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Will Ukraine’s association agreement with the EU fly or fail?

European integration has to be attractive and feasible in the short term for Ukraine to compensate for the loss of the Russian market and punitive energy pricing – says Kataryna Wolczuk

It has taken Ukraine two waves of mass protests to conclude a new agreement with the European Union. One of the concessions to Ukraine following the Orange Revolution of 2004 was to open negotiations on the association agreement in 2007. It took a second revolution, with more than 100 people killed, to pave the way for the signing of an agreement after president Viktor Yanukovych was deposed in February 2014.

The association agreement with a deep and comprehensive free trade area contains binding provisions on Ukraine to align its laws and policies with those of the EU acquis. By going beyond purely trade issues it carries a promise of improving the quality of democracy, governance and the rule of law in the country.

Without a doubt, integration into the European single market offers the best chance for Ukraine to modernise and foster economic growth. This provides a clear long-term vision – economic integration with the EU will anchor the reforms of the economy and the state apparatus thereby transforming Ukraine in a ‘normal European country’ – a sentiment expressed so vividly by the protesters on the Maidan.

Now it is time to ensure that the agreement becomes an effective tool for achieving this vision. This means that it cannot be regarded merely as one of many trade agreements signed by the EU. However, while the pact is very ambitious, there is no roadmap to facilitate its implementation even though Ukraine is to approximate 80-90 per cent of the acquis. For certain, that the agreement is asymmetric in favour of Ukraine – Kiev will open its borders to EU goods in a progressive way – is a positive feature.

However, asymmetry is insufficient to ensure the state’s readiness to withstand competitive pressures from Europe once the transition periods are over. Alignment with acquis requires Ukraine to bear up-front political and economic costs, which the new Ukrainian authorities may not be able to afford nor cope with in terms of the domestic and external ramifications.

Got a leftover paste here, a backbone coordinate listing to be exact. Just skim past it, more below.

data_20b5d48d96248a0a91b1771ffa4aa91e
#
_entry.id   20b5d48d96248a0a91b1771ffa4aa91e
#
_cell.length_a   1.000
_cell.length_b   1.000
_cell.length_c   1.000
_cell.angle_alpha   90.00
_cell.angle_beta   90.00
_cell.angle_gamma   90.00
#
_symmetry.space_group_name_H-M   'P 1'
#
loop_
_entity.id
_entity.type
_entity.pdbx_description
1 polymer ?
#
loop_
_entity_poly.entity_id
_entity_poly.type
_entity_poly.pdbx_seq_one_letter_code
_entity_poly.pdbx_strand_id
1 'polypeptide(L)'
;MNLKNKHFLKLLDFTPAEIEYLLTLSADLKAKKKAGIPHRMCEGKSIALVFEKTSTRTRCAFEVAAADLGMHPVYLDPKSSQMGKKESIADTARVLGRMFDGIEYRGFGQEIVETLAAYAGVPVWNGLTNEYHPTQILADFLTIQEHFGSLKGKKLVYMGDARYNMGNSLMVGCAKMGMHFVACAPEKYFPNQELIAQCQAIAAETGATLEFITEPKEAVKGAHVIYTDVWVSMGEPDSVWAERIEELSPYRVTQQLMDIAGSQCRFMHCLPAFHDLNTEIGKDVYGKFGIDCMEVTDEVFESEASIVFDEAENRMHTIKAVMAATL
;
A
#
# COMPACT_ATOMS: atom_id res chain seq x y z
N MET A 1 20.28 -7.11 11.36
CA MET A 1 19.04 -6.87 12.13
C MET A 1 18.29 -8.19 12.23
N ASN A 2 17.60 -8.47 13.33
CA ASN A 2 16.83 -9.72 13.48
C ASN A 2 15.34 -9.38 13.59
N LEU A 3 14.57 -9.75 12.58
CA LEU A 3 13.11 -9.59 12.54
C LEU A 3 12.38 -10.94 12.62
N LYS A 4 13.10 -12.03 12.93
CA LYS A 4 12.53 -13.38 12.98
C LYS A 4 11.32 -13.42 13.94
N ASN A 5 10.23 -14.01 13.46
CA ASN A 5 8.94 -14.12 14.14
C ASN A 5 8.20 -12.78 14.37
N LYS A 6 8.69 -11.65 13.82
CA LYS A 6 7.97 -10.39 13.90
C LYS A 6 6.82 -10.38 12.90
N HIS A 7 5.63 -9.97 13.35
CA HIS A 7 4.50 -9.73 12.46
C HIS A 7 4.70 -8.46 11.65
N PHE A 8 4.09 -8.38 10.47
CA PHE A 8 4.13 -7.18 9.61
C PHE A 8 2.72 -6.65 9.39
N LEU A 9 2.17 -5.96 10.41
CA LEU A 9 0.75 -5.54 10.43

For example, to meet European requirements in the area of food safety it has to create laboratories, introduce inspections and carry out extensive training. Yet, the state agencies suffer from low capacity, inadequate staffing and lack of resources to engage in this process. Therefore, more guidance and support is needed to transpose the acquis against the backdrop of Russia’s efforts to undermine European integration as a viable option for Ukraine.

Russia’s policy aims to derail Ukraine’s European choice and attract to its own bloc – the Eurasian Economic Union. Following Yanukovych’s ousting, Putin’s determination to punish the country for its Westward orientation is already evident, even by transgressing domestic and international law. As a result, the high price imposed by Moscow for moving away from Russia further increases the costs of Ukraine’s economic integration with the EU.

Russia endeavours to build the Eurasian Economic Union by 2015 with a single Eurasian market, from which Ukraine will be increasingly excluded through political and economic means, after refusing to join it. Yet, Russia remains an important trading partner for Ukraine – attracting more than 20 per cent of Ukrainian exports, just below the EU on more than 21 per cent. Russia already utilises a range of punitive measures to exploit Ukraine’s economic and energy dependency, aside other forms of direct intervention.

Therefore, economic re-orientation away from Russia will remain politically and economically challenging for Ukraine. So what the EU has so far approached as a technical process of rule diffusion to Ukraine is now a political and geopolitical matter. As Swedish Foreign Minister Carl Bildt pointed out: “The single most important thing we can do – make Ukraine succeed. This is a game for the future of Ukraine.”

European integration has to be attractive and feasible in the short term to compensate for the loss of the Russian market and punitive energy pricing. Europe needs to refine its approach to ensure cost-effective implementation of the DCFTA. First, this requires careful sequencing and prioritisation of the reform process to enable Ukraine to maximise the benefits in the short-to-medium term.

Second, an effective and wide-ranging informational campaign needs to be launched to ensure that the importance and requirements of the DCFTA are well understood across the country to counteract the Russian campaign to discredit the agreement in Ukraine – especially in its southern and eastern regions.

Finally, the current level of assistance is insufficient for the comprehensive implementation of the DCFTA. Assistance levels need to be increased but, more importantly, funds have to be spent in a highly strategic way through sequencing and prioritisation of reform measures to accelerate Ukraine’s integration into the single market. Turning the association agreement into a success story hinges on crafting a viable strategy for cementing Ukraine’s pro-European orientation.

Kataryna Wolczuk is a reader in politics and international studies at Birmingham University. The European Policy Centre think-tank published the full version of this article: Ukraine and the EU – turning the association agreement into a success story

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